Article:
In 1990, Soviet Russian leader Mikhail Gorbachev agreed not only to the reunification of Germany, whose division was the epicenter of that Cold War, but also, at the urging of the Western powers, particularly the United States, that the new Germany would be a member of NATO. (Already embattled at home, Gorbachev was further weakened by his decision, which probably contributed to the attempted coup against him in August 1991.) Gorbachev made the decision based on assurances by his then–Western “partners” that in return NATO would never be expanded “one inch eastward” toward Russia. (Today, having nearly doubled its member countries, the world’s most powerful military alliance sits on Russia’s western borders.) At the time, it was known that President George H.W. Bush had especially persuaded Gorbachev through Secretary of State James Baker’s “not one inch” and other equally emphatic guarantees. Ever since Bush’s successor, President Bill Clinton, began the still ongoing process of NATO expansion, its promoters and apologists have repeatedly insisted there was no such promise, that it had all been “myth” or “misunderstanding,” and moreover that NATO’s vast expansion had been necessary and has been a great success, actual myths that Cohen also discusses.
Now, however, the invaluable National Security Archive at George Washington University has established the historical truth by publishing, on December 12 of last year, not only a detailed account of what Gorbachev was promised in 1990–91 but the relevant documents themselves. The truth, and the promises broken, are much more expansive than previously known: All of the Western powers involved—the US, the UK, France, Germany itself—made the same promise to Gorbachev on multiple occasions and in various emphatic ways. If we ask when the West, particularly Washington, lost Moscow as a potential strategic partner after the end of the Soviet Union, this is where an explanation begins.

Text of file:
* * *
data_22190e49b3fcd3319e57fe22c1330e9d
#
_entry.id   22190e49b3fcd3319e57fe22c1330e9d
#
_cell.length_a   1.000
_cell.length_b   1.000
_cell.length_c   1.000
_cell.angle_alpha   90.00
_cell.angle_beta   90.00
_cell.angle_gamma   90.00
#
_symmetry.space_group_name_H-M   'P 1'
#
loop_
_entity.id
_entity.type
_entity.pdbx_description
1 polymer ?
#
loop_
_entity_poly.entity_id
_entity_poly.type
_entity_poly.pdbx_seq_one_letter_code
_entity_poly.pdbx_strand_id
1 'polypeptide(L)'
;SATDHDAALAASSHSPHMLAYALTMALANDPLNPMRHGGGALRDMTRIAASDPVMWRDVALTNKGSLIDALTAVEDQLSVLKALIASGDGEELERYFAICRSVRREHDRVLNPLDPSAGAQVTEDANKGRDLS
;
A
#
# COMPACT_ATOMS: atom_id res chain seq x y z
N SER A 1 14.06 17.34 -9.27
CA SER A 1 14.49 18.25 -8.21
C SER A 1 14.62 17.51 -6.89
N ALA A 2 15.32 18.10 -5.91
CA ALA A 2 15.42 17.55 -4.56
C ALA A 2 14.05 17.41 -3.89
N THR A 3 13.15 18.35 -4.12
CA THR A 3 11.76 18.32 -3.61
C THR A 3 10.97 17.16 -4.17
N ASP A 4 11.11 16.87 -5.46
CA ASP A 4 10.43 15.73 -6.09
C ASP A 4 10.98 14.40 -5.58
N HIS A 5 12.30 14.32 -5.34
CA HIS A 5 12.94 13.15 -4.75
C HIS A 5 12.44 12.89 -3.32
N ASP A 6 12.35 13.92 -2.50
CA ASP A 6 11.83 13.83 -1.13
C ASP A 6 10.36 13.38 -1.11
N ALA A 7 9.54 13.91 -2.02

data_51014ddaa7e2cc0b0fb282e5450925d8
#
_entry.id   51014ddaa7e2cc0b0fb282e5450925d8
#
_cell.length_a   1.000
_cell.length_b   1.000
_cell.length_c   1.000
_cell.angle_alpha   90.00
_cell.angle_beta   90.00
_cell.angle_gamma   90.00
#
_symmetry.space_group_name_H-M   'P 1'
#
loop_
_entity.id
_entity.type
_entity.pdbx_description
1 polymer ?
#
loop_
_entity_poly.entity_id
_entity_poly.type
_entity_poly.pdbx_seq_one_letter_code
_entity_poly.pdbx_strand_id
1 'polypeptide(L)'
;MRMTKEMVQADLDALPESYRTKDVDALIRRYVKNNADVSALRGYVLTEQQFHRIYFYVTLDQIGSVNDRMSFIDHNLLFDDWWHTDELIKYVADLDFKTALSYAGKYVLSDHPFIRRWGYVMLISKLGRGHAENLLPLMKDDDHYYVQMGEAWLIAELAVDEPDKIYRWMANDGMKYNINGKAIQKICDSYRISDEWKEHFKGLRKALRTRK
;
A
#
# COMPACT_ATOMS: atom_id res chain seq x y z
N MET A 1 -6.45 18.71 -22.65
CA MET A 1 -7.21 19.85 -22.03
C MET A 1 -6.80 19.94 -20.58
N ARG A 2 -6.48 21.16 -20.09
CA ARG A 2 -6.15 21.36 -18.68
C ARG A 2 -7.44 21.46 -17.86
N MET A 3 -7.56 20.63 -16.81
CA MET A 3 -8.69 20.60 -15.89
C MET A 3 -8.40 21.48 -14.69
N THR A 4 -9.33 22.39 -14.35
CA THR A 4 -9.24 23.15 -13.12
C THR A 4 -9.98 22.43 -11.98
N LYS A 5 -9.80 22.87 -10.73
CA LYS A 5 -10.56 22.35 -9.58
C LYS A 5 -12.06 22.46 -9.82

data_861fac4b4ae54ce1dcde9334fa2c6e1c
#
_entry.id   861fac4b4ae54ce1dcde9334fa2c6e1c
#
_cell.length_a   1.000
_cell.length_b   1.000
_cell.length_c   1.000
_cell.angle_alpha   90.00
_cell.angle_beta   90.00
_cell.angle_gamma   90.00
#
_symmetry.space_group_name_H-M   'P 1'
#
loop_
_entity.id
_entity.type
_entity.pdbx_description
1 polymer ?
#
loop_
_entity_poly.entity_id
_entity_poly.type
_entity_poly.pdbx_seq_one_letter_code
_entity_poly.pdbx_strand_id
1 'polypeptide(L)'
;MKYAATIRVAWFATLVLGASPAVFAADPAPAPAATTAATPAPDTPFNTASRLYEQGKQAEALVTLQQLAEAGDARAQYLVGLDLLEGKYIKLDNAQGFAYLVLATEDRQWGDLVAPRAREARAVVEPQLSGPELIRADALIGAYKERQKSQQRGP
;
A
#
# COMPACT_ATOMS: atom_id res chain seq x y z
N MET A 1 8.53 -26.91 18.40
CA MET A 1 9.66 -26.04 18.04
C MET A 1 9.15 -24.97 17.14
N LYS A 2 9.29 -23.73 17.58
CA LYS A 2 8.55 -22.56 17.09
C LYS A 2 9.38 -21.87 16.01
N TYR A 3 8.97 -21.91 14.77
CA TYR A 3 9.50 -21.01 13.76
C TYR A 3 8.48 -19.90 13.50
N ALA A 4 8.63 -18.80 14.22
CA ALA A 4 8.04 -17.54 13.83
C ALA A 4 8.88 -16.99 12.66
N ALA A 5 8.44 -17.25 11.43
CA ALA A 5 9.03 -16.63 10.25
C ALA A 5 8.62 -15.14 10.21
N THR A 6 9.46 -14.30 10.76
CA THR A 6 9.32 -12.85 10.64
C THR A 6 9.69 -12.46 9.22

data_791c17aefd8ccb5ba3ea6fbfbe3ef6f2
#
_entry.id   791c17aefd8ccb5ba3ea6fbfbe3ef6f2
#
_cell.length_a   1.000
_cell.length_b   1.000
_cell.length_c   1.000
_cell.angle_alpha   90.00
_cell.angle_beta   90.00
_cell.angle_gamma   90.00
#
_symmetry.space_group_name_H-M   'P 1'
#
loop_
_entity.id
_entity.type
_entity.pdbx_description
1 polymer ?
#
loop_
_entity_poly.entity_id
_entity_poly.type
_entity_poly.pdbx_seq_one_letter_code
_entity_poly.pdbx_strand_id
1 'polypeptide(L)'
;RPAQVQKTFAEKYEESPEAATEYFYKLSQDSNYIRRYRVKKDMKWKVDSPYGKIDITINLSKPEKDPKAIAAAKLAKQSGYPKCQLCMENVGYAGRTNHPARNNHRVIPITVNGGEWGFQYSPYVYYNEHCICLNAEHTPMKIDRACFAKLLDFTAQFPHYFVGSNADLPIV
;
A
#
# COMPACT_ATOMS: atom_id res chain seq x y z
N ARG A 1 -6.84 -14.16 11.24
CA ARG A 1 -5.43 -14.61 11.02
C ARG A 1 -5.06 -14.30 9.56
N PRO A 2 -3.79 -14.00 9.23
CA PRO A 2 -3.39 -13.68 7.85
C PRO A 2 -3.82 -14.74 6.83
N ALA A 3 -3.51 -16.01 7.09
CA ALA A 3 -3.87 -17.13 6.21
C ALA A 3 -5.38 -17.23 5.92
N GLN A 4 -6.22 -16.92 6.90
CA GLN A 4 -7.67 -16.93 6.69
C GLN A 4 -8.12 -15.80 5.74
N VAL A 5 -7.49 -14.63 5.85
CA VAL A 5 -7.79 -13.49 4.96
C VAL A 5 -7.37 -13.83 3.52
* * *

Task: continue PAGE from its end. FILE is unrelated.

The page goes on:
And yet, nearly a month after the publication of the National Security Archive documents, neither the Times nor The Washington Post, which profess to be the nation’s most important, reliable, and indispensable political newspapers, has published one word about this revelation. (Certainly the two papers are pervasively important to other media, not only due to their daily national syndicates but because today’s broadcast media, especially CNN, MSNBC, NPR, and PBS, take most of their own Russia-related “reporting” cues from the Times and the Post.)